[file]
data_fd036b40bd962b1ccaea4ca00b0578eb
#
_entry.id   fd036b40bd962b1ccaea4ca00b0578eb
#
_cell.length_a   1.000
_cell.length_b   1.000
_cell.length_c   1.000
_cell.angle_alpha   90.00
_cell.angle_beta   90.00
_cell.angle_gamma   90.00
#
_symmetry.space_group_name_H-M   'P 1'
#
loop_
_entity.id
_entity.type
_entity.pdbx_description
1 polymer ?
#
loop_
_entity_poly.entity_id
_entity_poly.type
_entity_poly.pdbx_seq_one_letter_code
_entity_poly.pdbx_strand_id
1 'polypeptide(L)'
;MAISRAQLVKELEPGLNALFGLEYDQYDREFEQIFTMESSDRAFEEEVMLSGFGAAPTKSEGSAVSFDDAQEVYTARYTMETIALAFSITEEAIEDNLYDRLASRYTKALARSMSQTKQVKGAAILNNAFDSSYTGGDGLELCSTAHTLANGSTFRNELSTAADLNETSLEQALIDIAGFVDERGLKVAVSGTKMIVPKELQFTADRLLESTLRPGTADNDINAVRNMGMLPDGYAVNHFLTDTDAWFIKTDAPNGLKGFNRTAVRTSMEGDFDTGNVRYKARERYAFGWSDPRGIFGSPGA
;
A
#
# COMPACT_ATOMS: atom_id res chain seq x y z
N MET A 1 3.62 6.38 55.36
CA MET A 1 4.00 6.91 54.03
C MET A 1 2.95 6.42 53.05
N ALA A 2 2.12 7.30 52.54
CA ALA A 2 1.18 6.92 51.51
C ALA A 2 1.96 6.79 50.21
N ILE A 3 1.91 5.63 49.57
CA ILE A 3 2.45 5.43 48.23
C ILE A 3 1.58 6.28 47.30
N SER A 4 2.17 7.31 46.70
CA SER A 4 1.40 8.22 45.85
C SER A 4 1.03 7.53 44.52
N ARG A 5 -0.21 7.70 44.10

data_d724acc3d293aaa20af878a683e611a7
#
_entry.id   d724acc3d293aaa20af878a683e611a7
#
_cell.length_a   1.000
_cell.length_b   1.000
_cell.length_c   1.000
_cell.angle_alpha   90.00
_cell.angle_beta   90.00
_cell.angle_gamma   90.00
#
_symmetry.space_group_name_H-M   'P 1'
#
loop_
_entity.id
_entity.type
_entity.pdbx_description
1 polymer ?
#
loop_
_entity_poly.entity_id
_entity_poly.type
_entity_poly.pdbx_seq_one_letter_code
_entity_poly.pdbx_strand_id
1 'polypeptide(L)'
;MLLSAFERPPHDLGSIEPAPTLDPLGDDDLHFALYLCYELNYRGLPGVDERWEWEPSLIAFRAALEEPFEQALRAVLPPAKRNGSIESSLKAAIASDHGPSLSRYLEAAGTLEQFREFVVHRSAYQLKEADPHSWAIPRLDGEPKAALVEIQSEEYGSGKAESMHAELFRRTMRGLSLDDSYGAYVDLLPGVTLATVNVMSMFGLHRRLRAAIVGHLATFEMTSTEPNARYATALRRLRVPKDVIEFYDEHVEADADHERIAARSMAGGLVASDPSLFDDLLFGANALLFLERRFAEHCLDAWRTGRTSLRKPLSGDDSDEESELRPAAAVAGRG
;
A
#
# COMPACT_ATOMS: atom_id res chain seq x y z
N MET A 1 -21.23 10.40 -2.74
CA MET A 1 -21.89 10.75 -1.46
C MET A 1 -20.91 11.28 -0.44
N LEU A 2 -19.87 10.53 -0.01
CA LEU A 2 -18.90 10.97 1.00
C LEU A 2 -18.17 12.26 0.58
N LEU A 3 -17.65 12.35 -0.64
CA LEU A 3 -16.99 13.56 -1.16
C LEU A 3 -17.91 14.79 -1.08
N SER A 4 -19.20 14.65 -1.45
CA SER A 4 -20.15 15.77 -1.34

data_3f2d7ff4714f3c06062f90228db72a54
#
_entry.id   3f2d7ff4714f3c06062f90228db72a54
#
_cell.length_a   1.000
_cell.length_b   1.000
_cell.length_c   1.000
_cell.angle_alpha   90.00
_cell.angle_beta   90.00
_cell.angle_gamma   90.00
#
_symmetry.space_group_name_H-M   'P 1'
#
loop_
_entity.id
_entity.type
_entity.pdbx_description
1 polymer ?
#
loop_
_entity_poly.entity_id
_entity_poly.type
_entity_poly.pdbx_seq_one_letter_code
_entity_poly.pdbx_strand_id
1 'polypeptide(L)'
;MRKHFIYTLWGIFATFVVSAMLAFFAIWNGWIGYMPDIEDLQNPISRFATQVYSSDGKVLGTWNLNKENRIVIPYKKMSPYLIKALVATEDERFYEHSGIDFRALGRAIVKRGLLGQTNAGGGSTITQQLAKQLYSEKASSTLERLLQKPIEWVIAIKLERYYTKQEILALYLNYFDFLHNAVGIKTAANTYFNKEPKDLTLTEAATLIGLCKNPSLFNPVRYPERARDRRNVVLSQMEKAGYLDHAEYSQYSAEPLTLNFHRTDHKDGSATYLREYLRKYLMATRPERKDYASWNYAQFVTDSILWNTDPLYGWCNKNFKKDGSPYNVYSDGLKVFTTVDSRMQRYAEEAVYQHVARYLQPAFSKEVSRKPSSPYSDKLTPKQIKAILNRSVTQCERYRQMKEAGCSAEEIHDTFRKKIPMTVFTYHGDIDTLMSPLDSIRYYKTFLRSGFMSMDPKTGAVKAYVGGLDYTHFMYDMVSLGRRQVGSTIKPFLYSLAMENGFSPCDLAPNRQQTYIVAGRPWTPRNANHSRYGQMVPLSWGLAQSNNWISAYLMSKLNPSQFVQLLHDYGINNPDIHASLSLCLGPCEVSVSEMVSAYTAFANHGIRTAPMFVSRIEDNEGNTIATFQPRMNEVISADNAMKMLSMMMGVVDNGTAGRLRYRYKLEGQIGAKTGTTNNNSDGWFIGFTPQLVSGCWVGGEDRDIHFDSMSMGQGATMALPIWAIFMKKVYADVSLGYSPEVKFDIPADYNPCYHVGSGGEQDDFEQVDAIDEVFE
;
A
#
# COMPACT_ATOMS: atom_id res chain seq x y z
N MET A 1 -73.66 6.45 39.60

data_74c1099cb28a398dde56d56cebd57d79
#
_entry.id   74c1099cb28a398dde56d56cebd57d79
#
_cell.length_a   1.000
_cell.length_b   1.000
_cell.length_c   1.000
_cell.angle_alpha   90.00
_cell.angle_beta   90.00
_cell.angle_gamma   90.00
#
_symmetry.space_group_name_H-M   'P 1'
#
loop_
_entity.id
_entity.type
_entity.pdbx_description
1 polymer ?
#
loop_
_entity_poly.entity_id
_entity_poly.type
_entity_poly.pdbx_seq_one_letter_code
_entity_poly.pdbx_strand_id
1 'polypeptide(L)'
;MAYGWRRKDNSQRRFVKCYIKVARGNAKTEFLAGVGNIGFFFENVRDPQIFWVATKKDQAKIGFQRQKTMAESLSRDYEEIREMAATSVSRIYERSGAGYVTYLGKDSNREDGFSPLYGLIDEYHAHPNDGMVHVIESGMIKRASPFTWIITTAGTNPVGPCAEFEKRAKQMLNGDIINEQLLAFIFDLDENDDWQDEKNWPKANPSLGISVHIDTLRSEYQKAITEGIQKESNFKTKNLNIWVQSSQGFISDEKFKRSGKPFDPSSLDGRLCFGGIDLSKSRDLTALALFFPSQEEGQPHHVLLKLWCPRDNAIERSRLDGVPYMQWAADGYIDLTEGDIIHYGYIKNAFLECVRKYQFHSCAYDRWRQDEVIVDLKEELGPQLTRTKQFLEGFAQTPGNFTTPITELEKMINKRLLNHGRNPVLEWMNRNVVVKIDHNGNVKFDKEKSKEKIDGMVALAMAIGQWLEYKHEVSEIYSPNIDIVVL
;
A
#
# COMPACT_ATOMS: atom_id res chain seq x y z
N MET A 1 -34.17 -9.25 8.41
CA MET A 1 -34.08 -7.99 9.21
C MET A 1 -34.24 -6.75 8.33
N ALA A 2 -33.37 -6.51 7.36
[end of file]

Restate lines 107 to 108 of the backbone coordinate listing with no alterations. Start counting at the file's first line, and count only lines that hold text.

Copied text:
_entity_poly.pdbx_seq_one_letter_code
_entity_poly.pdbx_strand_id